Youth Fitness

The Presidential Youth Fitness Program in Focus

By March 3, 2016 December 24th, 2016 No Comments

The Youth Fitness Test that was first implemented in 1966 was designed to do something very specific and relatively straightforward—to measure each student’s physical ability and compare it to the physical ability of other boys and girls of the same age.  However, as times have changed, public health officials have recognized a need to expand their approach to assessment and to make it more useful for students, parents, teachers and school administrators alike.

Shellie Pfohl, executive director of the President’s Council on Fitness, Sports and Nutrition, believes the old Youth Fitness Test had some basic design limitations.  Its definition of fitness was too narrow, it was too focused on peer comparison and it provided little actionable information about each student’s actual health.  These limitations have become more important in light of today’s public health challenges.  Rates of chronic disease are growing rapidly and most experts agree that a lack of exercise is a major contributor to the problem.  According to Ms. Pfohl, “What is really apparent is that we have an obesity epidemic in our country, so we feel like we now need to focus on health versus athletic performance…  By design, the old test compared kids against each other, so by design 50% failed.”

In response to concerns like these, the test has recently been given a major overhaul and the new Presidential Youth Fitness Program has been revised to promote exercise as a means of achieving good overall health.  Under the new health-based approach, kids are now evaluated periodically using a broader set of measurements called the Fitnessgram® assessment.  The assessment measures five aspects of health-related fitness: body composition, muscle strength, muscular endurance, cardiovascular fitness or aerobic capacity and flexibility.  Students’ scores in each of these areas are compared to a set of Healthy Fitness Zone standards, and the overarching goal is for them to show improvement over time.  In other words, it’s about progress rather than point-in-time performance.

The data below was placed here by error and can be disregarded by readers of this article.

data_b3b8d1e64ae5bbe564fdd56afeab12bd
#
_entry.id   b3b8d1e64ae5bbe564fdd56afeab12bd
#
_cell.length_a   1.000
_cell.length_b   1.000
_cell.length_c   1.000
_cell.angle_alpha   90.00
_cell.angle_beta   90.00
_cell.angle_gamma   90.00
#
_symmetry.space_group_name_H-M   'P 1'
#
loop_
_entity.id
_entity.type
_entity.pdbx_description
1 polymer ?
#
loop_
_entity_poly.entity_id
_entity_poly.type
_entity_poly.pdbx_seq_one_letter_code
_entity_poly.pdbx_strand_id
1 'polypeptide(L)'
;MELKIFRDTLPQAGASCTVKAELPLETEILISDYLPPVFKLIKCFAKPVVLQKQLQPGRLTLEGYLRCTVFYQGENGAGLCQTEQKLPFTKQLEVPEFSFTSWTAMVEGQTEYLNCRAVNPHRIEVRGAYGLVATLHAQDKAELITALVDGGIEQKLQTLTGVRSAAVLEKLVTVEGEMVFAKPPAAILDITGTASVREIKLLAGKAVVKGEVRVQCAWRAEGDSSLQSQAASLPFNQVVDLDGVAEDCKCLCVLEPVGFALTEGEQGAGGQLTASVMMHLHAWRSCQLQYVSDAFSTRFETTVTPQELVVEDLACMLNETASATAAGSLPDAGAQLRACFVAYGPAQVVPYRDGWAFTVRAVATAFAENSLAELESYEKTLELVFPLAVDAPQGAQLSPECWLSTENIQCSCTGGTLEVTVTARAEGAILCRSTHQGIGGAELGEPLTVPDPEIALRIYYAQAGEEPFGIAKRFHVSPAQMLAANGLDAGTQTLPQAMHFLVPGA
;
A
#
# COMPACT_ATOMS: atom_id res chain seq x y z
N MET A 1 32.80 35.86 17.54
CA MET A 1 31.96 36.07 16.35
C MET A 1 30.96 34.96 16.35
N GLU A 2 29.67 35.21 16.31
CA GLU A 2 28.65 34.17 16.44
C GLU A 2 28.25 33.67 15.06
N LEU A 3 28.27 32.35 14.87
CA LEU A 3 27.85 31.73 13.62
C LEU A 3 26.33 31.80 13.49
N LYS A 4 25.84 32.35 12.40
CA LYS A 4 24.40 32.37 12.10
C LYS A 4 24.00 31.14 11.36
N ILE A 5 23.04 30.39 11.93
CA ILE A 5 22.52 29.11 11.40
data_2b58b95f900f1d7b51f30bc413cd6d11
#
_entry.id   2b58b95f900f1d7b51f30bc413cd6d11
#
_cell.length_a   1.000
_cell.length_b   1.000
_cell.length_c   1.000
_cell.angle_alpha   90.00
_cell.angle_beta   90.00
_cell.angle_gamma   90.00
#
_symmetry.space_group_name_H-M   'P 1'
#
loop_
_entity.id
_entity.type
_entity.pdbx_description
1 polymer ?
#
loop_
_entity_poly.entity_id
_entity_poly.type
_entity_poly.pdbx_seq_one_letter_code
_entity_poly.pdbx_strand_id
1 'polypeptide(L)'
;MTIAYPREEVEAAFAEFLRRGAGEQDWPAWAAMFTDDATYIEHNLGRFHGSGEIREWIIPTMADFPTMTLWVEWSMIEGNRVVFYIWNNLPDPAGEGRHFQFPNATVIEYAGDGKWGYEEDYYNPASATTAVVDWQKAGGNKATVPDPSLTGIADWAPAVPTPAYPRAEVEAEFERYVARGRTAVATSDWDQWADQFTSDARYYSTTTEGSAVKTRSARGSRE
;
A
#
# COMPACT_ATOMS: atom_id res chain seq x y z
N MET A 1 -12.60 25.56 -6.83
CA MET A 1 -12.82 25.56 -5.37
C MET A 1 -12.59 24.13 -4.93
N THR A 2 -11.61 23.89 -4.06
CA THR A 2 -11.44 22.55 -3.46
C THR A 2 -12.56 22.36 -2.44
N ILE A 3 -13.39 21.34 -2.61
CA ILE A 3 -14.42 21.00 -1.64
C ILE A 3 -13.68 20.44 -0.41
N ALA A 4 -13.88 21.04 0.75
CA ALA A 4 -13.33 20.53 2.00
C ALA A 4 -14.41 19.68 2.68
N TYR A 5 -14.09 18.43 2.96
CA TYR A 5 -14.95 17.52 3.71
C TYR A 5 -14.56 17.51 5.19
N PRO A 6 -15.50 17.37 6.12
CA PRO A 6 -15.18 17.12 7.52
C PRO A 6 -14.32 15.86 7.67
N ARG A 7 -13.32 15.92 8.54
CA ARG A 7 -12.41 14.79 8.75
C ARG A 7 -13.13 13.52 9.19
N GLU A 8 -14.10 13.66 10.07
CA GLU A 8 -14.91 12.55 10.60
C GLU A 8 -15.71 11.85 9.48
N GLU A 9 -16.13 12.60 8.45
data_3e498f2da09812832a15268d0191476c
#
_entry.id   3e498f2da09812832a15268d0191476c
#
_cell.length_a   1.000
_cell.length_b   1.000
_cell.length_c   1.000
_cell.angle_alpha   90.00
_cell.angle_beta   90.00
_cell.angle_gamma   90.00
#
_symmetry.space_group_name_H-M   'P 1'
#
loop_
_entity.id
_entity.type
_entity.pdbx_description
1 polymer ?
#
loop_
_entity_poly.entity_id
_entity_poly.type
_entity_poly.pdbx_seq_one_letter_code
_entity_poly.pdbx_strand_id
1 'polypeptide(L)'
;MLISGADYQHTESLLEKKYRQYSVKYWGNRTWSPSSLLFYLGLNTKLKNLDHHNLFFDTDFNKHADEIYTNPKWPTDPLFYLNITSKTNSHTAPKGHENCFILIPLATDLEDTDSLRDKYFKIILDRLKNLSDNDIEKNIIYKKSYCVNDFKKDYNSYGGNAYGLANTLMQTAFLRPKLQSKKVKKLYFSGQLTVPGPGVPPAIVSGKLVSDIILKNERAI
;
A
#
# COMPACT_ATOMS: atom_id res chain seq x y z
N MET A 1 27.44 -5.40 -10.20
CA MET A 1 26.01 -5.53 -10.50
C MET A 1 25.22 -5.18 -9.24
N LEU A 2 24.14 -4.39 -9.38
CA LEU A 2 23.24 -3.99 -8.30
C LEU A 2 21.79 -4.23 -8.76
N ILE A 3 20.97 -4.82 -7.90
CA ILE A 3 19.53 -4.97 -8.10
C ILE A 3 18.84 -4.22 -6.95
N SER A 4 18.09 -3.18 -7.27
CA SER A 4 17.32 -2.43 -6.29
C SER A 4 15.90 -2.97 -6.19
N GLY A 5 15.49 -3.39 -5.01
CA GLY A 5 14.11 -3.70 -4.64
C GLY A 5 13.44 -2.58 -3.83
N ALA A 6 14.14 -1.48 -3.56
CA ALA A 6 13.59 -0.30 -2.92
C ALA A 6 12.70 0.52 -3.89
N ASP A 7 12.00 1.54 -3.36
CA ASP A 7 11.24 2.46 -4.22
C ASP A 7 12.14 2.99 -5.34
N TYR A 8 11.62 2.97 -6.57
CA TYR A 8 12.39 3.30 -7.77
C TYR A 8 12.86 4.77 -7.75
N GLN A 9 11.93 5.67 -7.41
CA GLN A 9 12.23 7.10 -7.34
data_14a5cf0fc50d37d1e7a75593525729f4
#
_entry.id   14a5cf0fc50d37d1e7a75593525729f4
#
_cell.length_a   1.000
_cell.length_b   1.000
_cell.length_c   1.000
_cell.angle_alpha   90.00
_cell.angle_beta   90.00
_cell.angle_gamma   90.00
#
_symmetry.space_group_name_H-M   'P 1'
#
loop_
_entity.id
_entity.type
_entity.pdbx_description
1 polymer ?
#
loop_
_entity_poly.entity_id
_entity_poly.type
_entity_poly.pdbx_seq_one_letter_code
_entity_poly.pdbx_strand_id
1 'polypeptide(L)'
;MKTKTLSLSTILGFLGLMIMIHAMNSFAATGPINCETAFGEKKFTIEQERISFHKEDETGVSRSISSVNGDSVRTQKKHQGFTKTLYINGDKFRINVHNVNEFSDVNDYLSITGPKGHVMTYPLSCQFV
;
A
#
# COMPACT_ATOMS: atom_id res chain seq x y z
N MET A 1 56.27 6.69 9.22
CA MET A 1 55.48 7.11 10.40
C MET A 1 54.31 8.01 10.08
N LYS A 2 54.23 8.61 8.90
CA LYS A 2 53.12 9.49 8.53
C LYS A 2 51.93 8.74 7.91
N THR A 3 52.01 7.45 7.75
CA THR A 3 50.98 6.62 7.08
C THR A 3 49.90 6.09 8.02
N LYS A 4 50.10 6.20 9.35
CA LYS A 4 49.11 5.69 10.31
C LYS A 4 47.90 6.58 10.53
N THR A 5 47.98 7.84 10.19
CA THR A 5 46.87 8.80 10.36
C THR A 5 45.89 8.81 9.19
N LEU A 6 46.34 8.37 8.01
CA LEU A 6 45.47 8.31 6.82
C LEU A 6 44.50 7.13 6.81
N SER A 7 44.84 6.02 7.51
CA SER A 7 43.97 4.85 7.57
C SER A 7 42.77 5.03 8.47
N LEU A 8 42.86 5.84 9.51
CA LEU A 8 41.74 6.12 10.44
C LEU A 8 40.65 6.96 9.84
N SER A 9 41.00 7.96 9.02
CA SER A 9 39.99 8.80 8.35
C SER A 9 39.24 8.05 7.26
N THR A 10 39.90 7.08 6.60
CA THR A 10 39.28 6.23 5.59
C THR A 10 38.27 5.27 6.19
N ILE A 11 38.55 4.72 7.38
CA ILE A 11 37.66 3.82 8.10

The new Presidential Youth Fitness Program encourages students to develop personal fitness goals that will hopefully remain with them throughout their lifetime.  First Lady Michelle Obama launched the “Let’s Move!” initiative in order to help solve the growing problem of childhood obesity.  She said of the revised youth fitness program, “One of the reasons I’m excited about the new program is because kids won’t be measured on how fast they can run compared to their classmates, it’ll be based on what they can do and what their own goal is. This is important because we want physical activity to be a lifelong habit.”

The Fitnessgram® uses a skin-fold test to measure body composition (the amount of body fat in relation to weight and height, also referred to as BMI).  It uses push-ups, modified pull-ups and curl-ups to measure muscle strength.  Aerobic capacity is measured by a PACER (Progressive Aerobic Cardiovascular Endurance Run) test.  Finally, the sit-and-reach test measures flexibility.

When students score within the Fitnessgram® Healthy Fitness Zone standards in at least five test categories, they are eligible for a Presidential Youth Fitness award.  Those who score below these standards will be given information about the health risks associated with scoring low in the designated areas and will be instructed on ways to achieve better physical fitness.

This program is voluntary for schools, and experts stress that it is just as important to encourage physical activity at home.  As Dr. Kent Adams, professor of kinesiology at California State University at Monterey Bay notes, “Schools are important, yes.  But we have an obligation in our homes and communities to be partners in promoting a healthy lifestyle in our daily lives.”